Beliefs and attitudes toward “healthier eating” among women attending maternity hospital

Annie S. Anderson, Richard Shepherd

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    19 Citations (Scopus)


    In order to identify the beliefs and attitudes surrounding healthful food choices which could be addressed in maternity nutrition education programs, 95 pregnant and post-natal women attending Aberdeen Maternity Hospital (UK) completed a detailed questionnaire.
    Assessment items were based on Fishbein and Ajzens' expectancy value model which examines attitudes (feelings) towards healthier eating and subjective norm (perceived pressure from others to try healthier eating).
    More than half of the sample indicated a positive intention to try healthier eating. Scores for intention were strongly correlated with scores for direct attitudes which, in turn, correlated with estimated attitudes (measured as a function of beliefs about healthier eating multiplied by the outcome evaluation of these beliefs).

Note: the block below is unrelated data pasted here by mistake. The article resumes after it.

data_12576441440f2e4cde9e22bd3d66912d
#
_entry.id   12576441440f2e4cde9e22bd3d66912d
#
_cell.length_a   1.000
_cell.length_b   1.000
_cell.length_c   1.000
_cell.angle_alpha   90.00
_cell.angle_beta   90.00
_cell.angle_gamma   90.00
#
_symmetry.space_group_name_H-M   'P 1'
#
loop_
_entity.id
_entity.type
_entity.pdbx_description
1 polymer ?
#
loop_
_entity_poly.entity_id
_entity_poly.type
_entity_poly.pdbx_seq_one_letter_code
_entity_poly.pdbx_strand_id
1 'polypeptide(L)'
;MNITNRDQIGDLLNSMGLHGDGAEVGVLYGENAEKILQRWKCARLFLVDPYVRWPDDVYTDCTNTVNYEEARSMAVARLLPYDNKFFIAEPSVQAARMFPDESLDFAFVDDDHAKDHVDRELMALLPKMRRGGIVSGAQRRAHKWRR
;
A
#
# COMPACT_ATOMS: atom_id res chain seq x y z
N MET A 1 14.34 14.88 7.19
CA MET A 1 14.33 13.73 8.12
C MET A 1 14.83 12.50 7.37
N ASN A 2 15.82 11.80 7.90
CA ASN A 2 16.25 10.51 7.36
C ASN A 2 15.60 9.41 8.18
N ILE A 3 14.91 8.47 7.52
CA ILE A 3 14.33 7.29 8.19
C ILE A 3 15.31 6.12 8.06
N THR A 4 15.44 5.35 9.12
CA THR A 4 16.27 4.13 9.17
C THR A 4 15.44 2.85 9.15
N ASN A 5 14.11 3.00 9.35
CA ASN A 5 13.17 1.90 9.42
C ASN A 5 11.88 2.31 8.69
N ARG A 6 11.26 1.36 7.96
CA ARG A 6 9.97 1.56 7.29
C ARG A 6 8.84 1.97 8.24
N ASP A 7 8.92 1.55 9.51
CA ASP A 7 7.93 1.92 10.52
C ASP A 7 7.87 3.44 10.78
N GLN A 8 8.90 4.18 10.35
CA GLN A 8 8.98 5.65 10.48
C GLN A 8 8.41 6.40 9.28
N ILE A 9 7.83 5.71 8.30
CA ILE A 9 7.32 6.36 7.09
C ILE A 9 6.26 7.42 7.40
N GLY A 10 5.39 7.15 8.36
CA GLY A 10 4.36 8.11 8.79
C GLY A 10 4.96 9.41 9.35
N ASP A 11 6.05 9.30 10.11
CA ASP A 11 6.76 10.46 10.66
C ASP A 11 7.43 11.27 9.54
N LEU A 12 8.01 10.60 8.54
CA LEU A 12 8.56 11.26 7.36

The beliefs selected for promotion in ante-natal education were those relating the role of healthier eating to the maintenance of good health and those identifying healthier eating as a family concern. Of less importance to the sample were the roles of doctors and family in promoting healthier diets. These findings suggest that efforts to change dietary habits could usefully focus on underlying belief and attitude variables rather than concentrating on information transfer alone.
    Original languageEnglish
    Pages (from-to)208-213
    JournalJournal of Nutrition Education
    Issue number5
    Publication statusPublished - Oct 1989


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